When taking a more in-depth look at usability testing I began by looking at an excellent article from the Norman Nielson Group on the topic.
The article starts out by explaining what usability testing is and what the benefits are of including usability testing in UX research methodology. The definition provided is as follows:
“In a usability-testing session, a researcher (called a “facilitator” or a “moderator”) asks a participant to perform tasks, usually using one or more specific user interfaces. While the participant completes each task, the researcher observes the participant’s behaviour and listens for feedback.”
Usability testing is incredibly important with the primary aims of uncovering problems, discovering opportunities, and learning about users being at the bottom of each usability test session. It is incredibly difficult if not impossible for designers to create good user experiences without usability testing. This is because observational studies of real users interacting with a design are what should drive the iterative design process. A point that is strongly highlighted here is:
The only way to get UX design right is to test it.
As demonstrated in the above infographic the core elements of usability testing are the facilitator, the tasks and the participants.
The facilitator guides the participant through the process. It is important to note here that that the product is being tested not the participant. This is a distinguishment that should be made clear to the participant by the facilitator. The facilitator gives instructions, answers questions and asks follow up questions. It is important that the facilitator does not accidentally influence the participant’s behaviour.
It should also be noted that sometimes an observational team may be included to help with taking notes and observing outcomes. There are also instances where usability testing does not include a facilitator this is called remote unmoderated testing.
Tasks include activities that realistic to tasks that users would complete in real life. Tasks can be specific or open-ended. It is important to note that task wording is very important as even small errors can cause participants to misunderstand the task or influence the outcome (a phenomenon known as priming). Tasks can be delivered verbally or in written from.
Participants should accurately reflect the user base of a product. This can mean the participant is a user in real life or has a similar background to the target user group.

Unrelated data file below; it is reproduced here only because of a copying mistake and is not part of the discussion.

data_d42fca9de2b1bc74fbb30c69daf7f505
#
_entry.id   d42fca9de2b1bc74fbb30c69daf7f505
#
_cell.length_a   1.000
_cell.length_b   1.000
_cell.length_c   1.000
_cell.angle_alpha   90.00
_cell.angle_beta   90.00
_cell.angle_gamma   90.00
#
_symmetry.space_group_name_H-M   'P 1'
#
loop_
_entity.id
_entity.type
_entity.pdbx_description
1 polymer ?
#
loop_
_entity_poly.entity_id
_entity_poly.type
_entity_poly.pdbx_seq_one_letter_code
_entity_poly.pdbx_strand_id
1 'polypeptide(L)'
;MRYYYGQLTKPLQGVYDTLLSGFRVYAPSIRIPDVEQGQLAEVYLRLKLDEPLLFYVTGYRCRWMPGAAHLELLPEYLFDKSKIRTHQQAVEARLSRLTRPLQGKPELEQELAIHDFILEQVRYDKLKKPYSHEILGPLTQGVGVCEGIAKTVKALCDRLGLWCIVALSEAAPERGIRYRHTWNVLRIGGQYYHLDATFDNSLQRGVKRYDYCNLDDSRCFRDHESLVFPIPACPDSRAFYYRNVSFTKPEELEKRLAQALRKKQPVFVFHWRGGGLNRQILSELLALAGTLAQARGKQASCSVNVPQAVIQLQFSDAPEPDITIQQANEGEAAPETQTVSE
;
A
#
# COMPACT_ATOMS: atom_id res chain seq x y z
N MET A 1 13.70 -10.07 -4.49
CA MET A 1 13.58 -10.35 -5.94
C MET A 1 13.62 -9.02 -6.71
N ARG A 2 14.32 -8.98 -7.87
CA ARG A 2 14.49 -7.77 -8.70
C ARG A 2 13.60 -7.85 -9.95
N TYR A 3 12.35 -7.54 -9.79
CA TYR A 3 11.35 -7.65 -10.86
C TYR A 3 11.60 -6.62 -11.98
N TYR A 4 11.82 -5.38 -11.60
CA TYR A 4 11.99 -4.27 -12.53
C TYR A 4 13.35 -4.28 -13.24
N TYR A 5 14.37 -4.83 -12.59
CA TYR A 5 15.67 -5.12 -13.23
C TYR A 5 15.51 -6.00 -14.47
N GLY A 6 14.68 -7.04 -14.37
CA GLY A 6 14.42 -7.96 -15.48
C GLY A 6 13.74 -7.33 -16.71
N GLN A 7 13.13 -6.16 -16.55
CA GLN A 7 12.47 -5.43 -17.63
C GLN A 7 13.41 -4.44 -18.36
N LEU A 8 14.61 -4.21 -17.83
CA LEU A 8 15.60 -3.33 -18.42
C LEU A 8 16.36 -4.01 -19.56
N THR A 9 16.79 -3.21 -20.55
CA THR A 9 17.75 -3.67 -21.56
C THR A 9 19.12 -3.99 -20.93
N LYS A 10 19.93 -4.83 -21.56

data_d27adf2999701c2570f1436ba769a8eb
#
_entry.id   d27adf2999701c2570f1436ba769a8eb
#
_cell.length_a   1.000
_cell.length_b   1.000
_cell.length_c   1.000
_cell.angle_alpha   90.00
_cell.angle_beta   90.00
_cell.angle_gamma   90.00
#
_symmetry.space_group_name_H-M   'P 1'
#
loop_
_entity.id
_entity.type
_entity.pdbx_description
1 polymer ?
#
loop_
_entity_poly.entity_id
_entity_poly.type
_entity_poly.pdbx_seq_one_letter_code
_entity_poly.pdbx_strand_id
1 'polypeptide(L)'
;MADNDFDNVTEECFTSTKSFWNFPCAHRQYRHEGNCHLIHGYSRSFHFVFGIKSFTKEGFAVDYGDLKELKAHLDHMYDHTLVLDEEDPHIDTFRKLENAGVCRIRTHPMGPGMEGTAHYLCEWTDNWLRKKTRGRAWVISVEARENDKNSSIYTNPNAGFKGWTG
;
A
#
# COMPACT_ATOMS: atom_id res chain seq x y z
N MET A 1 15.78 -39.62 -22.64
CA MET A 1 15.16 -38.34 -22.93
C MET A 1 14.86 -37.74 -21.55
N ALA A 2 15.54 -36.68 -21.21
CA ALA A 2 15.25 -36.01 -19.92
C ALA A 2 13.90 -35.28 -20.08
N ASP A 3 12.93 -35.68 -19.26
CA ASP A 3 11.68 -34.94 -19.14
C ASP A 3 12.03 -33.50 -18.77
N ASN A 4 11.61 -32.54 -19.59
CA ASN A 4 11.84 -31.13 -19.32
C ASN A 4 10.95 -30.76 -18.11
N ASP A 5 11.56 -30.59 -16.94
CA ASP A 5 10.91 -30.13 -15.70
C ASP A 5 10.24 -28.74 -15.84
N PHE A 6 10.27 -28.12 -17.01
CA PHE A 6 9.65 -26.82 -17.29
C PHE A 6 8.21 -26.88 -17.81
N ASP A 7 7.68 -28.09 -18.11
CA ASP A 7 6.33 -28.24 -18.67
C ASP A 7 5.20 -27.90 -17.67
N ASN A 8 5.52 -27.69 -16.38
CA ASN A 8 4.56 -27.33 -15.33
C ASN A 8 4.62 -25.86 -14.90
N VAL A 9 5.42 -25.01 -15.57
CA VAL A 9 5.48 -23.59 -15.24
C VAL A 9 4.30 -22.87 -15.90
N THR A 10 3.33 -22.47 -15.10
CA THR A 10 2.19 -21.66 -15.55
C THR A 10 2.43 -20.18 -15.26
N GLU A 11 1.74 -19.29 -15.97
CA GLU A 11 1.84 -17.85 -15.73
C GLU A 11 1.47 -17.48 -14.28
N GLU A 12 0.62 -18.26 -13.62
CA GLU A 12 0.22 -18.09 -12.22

Think aloud method
The think around method is often used in usability testing. This method requires the user to narrate their actions and thoughts as they perform tasks. The aim of the think around method is to understand the participants’ behaviours, goals, thoughts, and motivations.
Some of the benefits of the Think Aloud Method include:
- It is cheap and requires no special equipment.
- It is robust and should provide reasonably good findings, even from a poorly run study.
- It is flexible and is a plausible approach to usability testing at any stage in the development process.
- It is convincing as it provides direct feedback from users about the product.
- It is easy to learn with the basics being teachable in a day
Some of the downsides are that is not a natural position for the user to find themselves in, participants are likely to filter their responses to appear smarter than implying saying what pops into their mind as it comes up and prompts and clarifying questions are usually necessary which can bias users behaviours.
In my opinion the positives far outway the negatives though I imagine there will be instances where the think around method is the best approach and on the basis of the project being worked there will be times when a different approach is required.
Jakob Nielsen on User Testing: Why & How
In the above video, Nielson outlines the importance of user testing in design projects as tech-savvy designers and software engineers are not the user. On top of this, you are too familiar with the product, this cannot be removed from your mind. You cannot have the experience of using the product for the first time, this is impossible. You, therefore, need to assess how a real user uses the product to assess how they can use the product and if it meets their needs.
Another point highlighted is the fact that user testing is very cheap. It can be done in a short period of time (a couple of days) with only 5 participants and is, therefore, a very feasible form of UX research.
User testing is also incredibly convincing. It literally presents the user of a product struggling to use that product which motivates required changes to be made.
When carrying out user tests it is vital that you use representative users otherwise your findings will not be valid. It is also important that you make tasks realistic. The participant needs to try to accomplish something, i.e. what the product is intended to do to produce meaningful data. And finally while running the test let the users talk and keep quiet. The user may be hard on your design however these are the findings that will improve your design and user interface.